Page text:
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Danielle Pafunda

The most dear things slip: your newborn soapy and acrobatic, your narrative thread, your foot in the aisle, the first time you bed down with a lover, the first time you rise from that bed. The zeitgeist and weather therein. Slip and go, but are not necessarily lost. They lace in the web just beyond reach. Rooted as we are, each to our node, few options present. Stretching, shrieking, employing magnets, establishing networks. Myself, I jimmy the language. The more I do so, the nearer I pounce.

From another direction, wonder what happens to the word “pucker” when I slip it into a context it hasn’t conventionally occupied. What happens when the line itself slips? What does the reader have to slip on, slip off, to continue reading?

It becomes graphically near. Uncomfortably so, not wholly unattractive.

I’m talking real things. My Captain Caveman yo-yo, my locket of dog’s hair, my first pregnancy. The sensations in my nerves and nethers on certain dank hillsides, in certain dusty rooms at dusk the window frames splintering, trailing off the escalator’s spit. Right now. I’m talking your things too. I’m finding the unidentifiables, and I’m lashing them to my back. It’s a minutiae recovery, by which I don’t mean small, but each.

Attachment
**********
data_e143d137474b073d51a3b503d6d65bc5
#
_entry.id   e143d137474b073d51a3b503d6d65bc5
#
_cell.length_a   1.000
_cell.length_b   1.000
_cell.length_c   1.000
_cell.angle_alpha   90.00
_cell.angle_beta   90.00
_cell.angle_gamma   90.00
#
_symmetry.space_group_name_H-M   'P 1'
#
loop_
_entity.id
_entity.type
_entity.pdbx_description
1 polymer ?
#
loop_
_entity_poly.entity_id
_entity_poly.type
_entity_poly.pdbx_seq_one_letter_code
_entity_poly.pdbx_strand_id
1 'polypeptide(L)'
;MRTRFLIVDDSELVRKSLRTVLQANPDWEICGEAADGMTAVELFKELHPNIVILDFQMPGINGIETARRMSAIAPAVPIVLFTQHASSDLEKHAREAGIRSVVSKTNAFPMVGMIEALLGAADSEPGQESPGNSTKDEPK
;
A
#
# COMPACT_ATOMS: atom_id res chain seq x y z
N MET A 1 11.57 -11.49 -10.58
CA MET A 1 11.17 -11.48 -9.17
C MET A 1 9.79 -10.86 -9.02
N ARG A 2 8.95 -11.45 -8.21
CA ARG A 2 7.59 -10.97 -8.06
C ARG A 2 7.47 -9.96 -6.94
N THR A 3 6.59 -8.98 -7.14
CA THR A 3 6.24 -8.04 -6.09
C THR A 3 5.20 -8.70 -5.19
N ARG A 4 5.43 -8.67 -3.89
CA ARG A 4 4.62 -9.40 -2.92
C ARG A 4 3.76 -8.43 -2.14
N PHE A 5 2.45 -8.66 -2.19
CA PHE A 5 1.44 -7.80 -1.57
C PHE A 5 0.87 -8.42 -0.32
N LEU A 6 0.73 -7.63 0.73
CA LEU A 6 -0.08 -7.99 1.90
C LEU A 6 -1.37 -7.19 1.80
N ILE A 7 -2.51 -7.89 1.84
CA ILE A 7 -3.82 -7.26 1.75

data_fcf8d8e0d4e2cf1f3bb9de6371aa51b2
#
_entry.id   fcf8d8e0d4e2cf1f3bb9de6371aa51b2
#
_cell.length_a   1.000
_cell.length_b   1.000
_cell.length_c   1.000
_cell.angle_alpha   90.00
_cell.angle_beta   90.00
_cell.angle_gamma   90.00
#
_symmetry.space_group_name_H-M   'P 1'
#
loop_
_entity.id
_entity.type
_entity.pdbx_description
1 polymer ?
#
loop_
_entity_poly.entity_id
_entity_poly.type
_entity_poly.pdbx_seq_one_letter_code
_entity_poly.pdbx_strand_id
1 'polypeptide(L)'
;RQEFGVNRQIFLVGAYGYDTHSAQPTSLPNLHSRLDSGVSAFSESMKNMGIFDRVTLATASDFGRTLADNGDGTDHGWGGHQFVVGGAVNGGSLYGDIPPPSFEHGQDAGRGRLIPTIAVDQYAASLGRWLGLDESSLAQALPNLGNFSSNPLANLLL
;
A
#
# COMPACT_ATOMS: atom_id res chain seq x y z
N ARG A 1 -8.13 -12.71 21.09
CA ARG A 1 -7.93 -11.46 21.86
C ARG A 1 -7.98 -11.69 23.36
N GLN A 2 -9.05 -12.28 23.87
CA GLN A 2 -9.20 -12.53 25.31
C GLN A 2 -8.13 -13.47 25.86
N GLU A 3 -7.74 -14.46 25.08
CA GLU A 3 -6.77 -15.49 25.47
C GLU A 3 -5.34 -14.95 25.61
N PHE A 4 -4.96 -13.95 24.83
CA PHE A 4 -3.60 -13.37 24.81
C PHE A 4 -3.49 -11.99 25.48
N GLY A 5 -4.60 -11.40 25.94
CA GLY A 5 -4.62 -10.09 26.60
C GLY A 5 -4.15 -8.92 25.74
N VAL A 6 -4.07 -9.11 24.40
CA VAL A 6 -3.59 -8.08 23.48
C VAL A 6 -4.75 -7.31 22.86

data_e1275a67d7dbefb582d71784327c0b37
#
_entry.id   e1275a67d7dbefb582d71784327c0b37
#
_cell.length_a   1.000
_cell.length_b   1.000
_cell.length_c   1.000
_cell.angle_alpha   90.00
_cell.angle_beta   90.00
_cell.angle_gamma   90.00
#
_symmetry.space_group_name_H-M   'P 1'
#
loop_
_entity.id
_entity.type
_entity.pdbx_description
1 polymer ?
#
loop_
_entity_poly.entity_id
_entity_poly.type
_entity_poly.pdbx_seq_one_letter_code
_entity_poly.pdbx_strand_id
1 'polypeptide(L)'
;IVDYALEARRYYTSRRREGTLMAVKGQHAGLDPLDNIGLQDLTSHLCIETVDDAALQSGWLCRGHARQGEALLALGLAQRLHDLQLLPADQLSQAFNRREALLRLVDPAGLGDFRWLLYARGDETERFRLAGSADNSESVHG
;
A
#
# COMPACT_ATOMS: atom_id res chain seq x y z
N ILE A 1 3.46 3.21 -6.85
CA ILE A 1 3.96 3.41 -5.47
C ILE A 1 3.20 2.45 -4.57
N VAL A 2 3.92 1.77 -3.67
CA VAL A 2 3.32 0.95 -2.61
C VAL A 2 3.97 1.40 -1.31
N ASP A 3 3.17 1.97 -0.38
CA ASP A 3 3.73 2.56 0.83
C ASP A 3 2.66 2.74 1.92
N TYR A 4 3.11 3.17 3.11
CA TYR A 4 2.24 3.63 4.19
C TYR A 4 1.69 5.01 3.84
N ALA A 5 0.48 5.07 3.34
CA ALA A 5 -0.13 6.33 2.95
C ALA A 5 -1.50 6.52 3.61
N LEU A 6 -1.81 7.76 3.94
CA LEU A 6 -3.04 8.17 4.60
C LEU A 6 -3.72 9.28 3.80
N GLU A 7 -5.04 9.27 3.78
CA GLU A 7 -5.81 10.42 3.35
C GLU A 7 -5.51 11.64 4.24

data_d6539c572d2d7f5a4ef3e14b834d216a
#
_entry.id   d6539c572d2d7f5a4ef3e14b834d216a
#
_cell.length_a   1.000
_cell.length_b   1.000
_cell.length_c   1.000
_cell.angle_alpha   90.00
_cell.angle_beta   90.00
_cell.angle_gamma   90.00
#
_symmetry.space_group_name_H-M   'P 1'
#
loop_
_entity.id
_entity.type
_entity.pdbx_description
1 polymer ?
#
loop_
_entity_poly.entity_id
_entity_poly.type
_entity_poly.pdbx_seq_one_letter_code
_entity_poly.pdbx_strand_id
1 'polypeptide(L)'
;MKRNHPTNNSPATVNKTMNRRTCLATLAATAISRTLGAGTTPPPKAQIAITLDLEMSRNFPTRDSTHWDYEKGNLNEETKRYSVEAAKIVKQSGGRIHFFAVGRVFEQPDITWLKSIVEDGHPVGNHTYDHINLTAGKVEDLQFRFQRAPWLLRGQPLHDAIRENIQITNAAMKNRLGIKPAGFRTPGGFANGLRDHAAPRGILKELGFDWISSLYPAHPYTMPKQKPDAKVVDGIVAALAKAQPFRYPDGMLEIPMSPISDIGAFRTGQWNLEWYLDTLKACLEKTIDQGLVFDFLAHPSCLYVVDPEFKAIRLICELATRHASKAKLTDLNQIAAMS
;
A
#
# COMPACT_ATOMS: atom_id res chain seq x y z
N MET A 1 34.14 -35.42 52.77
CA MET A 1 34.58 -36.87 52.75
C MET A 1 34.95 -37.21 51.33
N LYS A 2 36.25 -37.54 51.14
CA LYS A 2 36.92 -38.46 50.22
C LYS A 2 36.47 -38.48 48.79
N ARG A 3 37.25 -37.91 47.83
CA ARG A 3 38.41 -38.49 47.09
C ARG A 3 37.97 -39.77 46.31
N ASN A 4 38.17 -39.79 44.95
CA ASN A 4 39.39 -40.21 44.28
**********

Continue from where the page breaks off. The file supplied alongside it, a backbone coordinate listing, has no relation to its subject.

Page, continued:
I’m talking the skin fragments attached to whatever we banish in our fits of abjection. Julia Kristeva envisions the child so disgusted by warm milk’s skin, she will kill off and give up a piece of herself, that is vomit, to purge the offender. Anna Tsing:

In his curing chant, the shaman Awat Kilay…moves on to the perspective

of a fly…A fly can even cross to the place of corpses; it enters the fine bamboo

tube stuck into the earth of a new grave. A fly also sits on the umbilical cord of a new birth…Awat Kilay’s flies and lice are not dirty.

I have been as that fly, but with my human body in tow. I have perched where life comes in and felt precisely the lining of my gut, my esophagus flared. It is not especially uncommon. A little further, we find the slipped figures, unsullied even. This is the way I love you reader.